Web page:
Improvise, Adapt And Overcome – How Swiggy Genie Is Helping Businesses And Institutions During The Pandemic

September 3, 2020

In March this year, as many countries announced various degrees of lockdown and safety measures, India too announced a nation-wide lockdown for three weeks. With COVID-19 cases surging during this period individuals and businesses across the country were severely impacted.

Businesses of all sizes, across industries suffered the impact of the lockdown as all non-essential commerce came to a grinding halt. According to an article dated May 5, 2020 on the Hindu Business Line, the Confederation for All India Traders (CAIT) had pegged the loss of INR 5.5 lakh crore for Indian retailers in the lockdown period from March 25 – April 30. [1] 

Even as the country slowly starts to open up, the impact and implications of COVID-19 on businesses are expected to persist in the coming months. As the struggle continues to ride out the ‘lockdown’ storm, many establishments have started adapting to the new reality in small ways – to ensure business continuity, and in some severe cases, survival. 

Media reports reveal that retailers of all sizes who were operating offline, prior to the lockdown, started shifting online. While bigger retailers had the capability to set up their own systems of online shopping or work with prominent logistics firms, smaller businesses required  a different approach to fight the odds..

Take the example of Samir Khawas, who runs a grocery store in Kolkata. Before the lockdown, his store was the go-to destination for people living within a radius of 2-3 kms. Customers would come to his store with long shopping lists and patiently wait their turn amidst others . His regular, loyal customers would place orders over the phone, which he delivered through his helper, who doubled up as a delivery boy.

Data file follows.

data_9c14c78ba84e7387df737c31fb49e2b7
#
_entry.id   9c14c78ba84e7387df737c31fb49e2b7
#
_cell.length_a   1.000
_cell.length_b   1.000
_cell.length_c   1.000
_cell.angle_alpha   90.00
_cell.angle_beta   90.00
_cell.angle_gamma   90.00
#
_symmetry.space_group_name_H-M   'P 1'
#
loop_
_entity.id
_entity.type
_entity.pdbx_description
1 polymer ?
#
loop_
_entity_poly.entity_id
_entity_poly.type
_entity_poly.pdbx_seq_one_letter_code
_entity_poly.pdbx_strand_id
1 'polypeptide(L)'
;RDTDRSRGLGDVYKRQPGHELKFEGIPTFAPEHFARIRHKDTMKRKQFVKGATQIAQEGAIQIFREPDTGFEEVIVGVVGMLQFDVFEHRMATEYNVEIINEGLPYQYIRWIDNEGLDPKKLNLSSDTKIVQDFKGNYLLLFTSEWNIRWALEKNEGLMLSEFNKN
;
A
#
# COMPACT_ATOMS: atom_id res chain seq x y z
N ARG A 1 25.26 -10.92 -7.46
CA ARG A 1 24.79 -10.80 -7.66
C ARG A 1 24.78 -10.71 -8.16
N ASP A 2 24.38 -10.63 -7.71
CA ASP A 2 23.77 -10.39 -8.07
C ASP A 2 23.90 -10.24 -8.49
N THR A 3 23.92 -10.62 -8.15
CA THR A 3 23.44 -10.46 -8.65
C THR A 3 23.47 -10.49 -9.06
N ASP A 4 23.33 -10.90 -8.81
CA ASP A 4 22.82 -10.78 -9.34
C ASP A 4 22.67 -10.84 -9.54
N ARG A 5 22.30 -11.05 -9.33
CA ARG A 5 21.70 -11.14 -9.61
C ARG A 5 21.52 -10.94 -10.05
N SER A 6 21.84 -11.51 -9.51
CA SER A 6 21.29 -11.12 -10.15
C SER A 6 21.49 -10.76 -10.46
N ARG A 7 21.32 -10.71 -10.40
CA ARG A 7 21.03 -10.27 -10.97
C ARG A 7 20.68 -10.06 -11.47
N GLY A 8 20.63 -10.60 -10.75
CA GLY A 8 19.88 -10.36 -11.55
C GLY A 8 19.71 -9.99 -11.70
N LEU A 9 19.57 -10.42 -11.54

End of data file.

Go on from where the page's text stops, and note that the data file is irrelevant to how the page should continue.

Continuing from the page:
Then, on 25th March, 2020, the lockdown hit, and that was, as Samir puts it, the beginning of many sleepless nights. “I knew that it (lockdown) meant drastic loss as people would find it unsafe to step out of their homes and come to the store.  And on top of that, I could not afford to employ more staff to deliver to my customers,”. While his business started to fall, more and more customers started calling to place orders over the phone. With no support to deliver, Samir was forced to turn down his customers But things started changing for Samir after he  discovered Swiggy Genie. With his son’s help, Samir  started using Genie to set up deliveries. “My customers were more than willing to pay, as long as I delivered these essentials. Genie that way has been a life saver,” he highlights. 

Samir is not alone. Millet Amma, a local Bangalore-based business that sells organic and healthy batters and other provisions, used to deliver through its own fleet before the lockdown. Ruchika, the owner, who makes the batter at home didn’t have access to her delivery boys post the lockdown and hence started using Swiggy Genie to fulfil the needs of the consumers.